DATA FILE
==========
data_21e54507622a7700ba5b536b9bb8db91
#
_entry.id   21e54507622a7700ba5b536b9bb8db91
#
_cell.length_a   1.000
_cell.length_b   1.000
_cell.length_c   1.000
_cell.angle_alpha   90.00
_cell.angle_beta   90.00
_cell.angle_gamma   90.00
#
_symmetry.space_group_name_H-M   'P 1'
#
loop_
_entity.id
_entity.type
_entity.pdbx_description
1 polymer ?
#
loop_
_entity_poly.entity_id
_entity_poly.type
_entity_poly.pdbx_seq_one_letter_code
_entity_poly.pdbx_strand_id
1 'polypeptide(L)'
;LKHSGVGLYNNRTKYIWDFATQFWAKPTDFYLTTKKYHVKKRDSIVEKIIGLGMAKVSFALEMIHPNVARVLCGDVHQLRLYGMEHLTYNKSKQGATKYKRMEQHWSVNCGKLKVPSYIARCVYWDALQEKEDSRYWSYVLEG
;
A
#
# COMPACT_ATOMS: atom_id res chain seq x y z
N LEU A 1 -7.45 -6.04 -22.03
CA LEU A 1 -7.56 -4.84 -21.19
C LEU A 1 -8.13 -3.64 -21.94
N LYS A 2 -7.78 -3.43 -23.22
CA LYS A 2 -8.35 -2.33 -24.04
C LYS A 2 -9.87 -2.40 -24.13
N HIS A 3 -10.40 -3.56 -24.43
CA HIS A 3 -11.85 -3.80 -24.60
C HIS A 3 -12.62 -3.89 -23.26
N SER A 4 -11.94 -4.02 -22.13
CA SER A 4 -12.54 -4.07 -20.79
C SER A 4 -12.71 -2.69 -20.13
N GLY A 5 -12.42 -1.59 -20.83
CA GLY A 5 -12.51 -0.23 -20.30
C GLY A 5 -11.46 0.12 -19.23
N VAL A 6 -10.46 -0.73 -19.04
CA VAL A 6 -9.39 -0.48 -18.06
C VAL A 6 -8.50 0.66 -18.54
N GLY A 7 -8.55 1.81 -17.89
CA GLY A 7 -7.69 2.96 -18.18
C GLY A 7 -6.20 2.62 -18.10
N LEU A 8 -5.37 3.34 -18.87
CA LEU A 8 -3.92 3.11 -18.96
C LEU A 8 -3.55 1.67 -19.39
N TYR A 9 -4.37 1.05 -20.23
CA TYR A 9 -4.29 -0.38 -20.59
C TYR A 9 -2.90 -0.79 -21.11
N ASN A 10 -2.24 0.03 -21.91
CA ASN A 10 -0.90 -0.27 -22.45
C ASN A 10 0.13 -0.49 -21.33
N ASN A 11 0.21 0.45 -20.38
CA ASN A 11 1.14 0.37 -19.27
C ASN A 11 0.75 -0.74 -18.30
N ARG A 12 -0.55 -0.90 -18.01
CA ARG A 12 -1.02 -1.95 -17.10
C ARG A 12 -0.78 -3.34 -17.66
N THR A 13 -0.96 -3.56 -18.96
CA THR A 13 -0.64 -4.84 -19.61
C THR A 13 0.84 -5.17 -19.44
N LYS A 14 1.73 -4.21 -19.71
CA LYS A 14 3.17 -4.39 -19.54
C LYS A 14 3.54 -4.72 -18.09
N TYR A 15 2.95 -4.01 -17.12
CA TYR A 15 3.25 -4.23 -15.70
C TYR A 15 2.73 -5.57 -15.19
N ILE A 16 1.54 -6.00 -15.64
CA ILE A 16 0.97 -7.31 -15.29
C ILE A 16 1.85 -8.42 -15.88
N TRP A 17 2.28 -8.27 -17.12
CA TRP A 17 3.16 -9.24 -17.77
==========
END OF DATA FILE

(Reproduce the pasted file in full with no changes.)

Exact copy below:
data_21e54507622a7700ba5b536b9bb8db91
#
_entry.id   21e54507622a7700ba5b536b9bb8db91
#
_cell.length_a   1.000
_cell.length_b   1.000
_cell.length_c   1.000
_cell.angle_alpha   90.00
_cell.angle_beta   90.00
_cell.angle_gamma   90.00
#
_symmetry.space_group_name_H-M   'P 1'
#
loop_
_entity.id
_entity.type
_entity.pdbx_description
1 polymer ?
#
loop_
_entity_poly.entity_id
_entity_poly.type
_entity_poly.pdbx_seq_one_letter_code
_entity_poly.pdbx_strand_id
1 'polypeptide(L)'
;LKHSGVGLYNNRTKYIWDFATQFWAKPTDFYLTTKKYHVKKRDSIVEKIIGLGMAKVSFALEMIHPNVARVLCGDVHQLRLYGMEHLTYNKSKQGATKYKRMEQHWSVNCGKLKVPSYIARCVYWDALQEKEDSRYWSYVLEG
;
A
#
# COMPACT_ATOMS: atom_id res chain seq x y z
N LEU A 1 -7.45 -6.04 -22.03
CA LEU A 1 -7.56 -4.84 -21.19
C LEU A 1 -8.13 -3.64 -21.94
N LYS A 2 -7.78 -3.43 -23.22
CA LYS A 2 -8.35 -2.33 -24.04
C LYS A 2 -9.87 -2.40 -24.13
N HIS A 3 -10.40 -3.56 -24.43
CA HIS A 3 -11.85 -3.80 -24.60
C HIS A 3 -12.62 -3.89 -23.26
N SER A 4 -11.94 -4.02 -22.13
CA SER A 4 -12.54 -4.07 -20.79
C SER A 4 -12.71 -2.69 -20.13
N GLY A 5 -12.42 -1.59 -20.83
CA GLY A 5 -12.51 -0.23 -20.30
C GLY A 5 -11.46 0.12 -19.23
N VAL A 6 -10.46 -0.73 -19.04
CA VAL A 6 -9.39 -0.48 -18.06
C VAL A 6 -8.50 0.66 -18.54
N GLY A 7 -8.55 1.81 -17.89
CA GLY A 7 -7.69 2.96 -18.18
C GLY A 7 -6.20 2.62 -18.10
N LEU A 8 -5.37 3.34 -18.87
CA LEU A 8 -3.92 3.11 -18.96
C LEU A 8 -3.55 1.67 -19.39
N TYR A 9 -4.37 1.05 -20.23
CA TYR A 9 -4.29 -0.38 -20.59
C TYR A 9 -2.90 -0.79 -21.11
N ASN A 10 -2.24 0.03 -21.91
CA ASN A 10 -0.90 -0.27 -22.45
C ASN A 10 0.13 -0.49 -21.33
N ASN A 11 0.21 0.45 -20.38
CA ASN A 11 1.14 0.37 -19.27
C ASN A 11 0.75 -0.74 -18.30
N ARG A 12 -0.55 -0.90 -18.01
CA ARG A 12 -1.02 -1.95 -17.10
C ARG A 12 -0.78 -3.34 -17.66
N THR A 13 -0.96 -3.56 -18.96
CA THR A 13 -0.64 -4.84 -19.61
C THR A 13 0.84 -5.17 -19.44
N LYS A 14 1.73 -4.21 -19.71
CA LYS A 14 3.17 -4.39 -19.54
C LYS A 14 3.54 -4.72 -18.09
N TYR A 15 2.95 -4.01 -17.12
CA TYR A 15 3.25 -4.23 -15.70
C TYR A 15 2.73 -5.57 -15.19
N ILE A 16 1.54 -6.00 -15.64
CA ILE A 16 0.97 -7.31 -15.29
C ILE A 16 1.85 -8.42 -15.88
N TRP A 17 2.28 -8.27 -17.12
CA TRP A 17 3.16 -9.24 -17.77